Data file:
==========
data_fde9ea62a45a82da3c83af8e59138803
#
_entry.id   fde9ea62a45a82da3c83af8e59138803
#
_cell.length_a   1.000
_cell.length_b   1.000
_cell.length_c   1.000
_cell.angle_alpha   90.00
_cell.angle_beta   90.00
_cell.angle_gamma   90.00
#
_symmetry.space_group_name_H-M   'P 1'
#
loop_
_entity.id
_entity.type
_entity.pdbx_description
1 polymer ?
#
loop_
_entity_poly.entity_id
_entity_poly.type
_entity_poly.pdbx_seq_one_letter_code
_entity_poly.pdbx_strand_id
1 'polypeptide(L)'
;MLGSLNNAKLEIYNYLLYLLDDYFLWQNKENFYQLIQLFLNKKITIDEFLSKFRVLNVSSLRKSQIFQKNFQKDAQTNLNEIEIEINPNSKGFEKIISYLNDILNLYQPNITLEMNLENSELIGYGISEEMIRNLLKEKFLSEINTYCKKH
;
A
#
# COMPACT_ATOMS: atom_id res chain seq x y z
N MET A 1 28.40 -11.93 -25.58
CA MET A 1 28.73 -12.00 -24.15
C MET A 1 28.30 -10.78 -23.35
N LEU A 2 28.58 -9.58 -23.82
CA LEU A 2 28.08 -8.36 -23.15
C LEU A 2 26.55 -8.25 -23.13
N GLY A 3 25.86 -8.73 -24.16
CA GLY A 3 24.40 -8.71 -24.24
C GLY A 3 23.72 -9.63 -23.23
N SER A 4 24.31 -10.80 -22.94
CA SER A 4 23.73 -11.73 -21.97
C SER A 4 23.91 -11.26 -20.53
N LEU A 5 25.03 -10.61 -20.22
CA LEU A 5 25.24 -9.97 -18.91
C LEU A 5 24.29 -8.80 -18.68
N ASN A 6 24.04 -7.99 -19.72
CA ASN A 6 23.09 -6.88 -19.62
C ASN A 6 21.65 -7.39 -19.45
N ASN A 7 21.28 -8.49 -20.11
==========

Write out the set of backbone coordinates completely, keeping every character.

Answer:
data_fde9ea62a45a82da3c83af8e59138803
#
_entry.id   fde9ea62a45a82da3c83af8e59138803
#
_cell.length_a   1.000
_cell.length_b   1.000
_cell.length_c   1.000
_cell.angle_alpha   90.00
_cell.angle_beta   90.00
_cell.angle_gamma   90.00
#
_symmetry.space_group_name_H-M   'P 1'
#
loop_
_entity.id
_entity.type
_entity.pdbx_description
1 polymer ?
#
loop_
_entity_poly.entity_id
_entity_poly.type
_entity_poly.pdbx_seq_one_letter_code
_entity_poly.pdbx_strand_id
1 'polypeptide(L)'
;MLGSLNNAKLEIYNYLLYLLDDYFLWQNKENFYQLIQLFLNKKITIDEFLSKFRVLNVSSLRKSQIFQKNFQKDAQTNLNEIEIEINPNSKGFEKIISYLNDILNLYQPNITLEMNLENSELIGYGISEEMIRNLLKEKFLSEINTYCKKH
;
A
#
# COMPACT_ATOMS: atom_id res chain seq x y z
N MET A 1 28.40 -11.93 -25.58
CA MET A 1 28.73 -12.00 -24.15
C MET A 1 28.30 -10.78 -23.35
N LEU A 2 28.58 -9.58 -23.82
CA LEU A 2 28.08 -8.36 -23.15
C LEU A 2 26.55 -8.25 -23.13
N GLY A 3 25.86 -8.73 -24.16
CA GLY A 3 24.40 -8.71 -24.24
C GLY A 3 23.72 -9.63 -23.23
N SER A 4 24.31 -10.80 -22.94
CA SER A 4 23.73 -11.73 -21.97
C SER A 4 23.91 -11.26 -20.53
N LEU A 5 25.03 -10.61 -20.22
CA LEU A 5 25.24 -9.97 -18.91
C LEU A 5 24.29 -8.80 -18.68
N ASN A 6 24.04 -7.99 -19.72
CA ASN A 6 23.09 -6.88 -19.62
C ASN A 6 21.65 -7.39 -19.45
N ASN A 7 21.28 -8.49 -20.11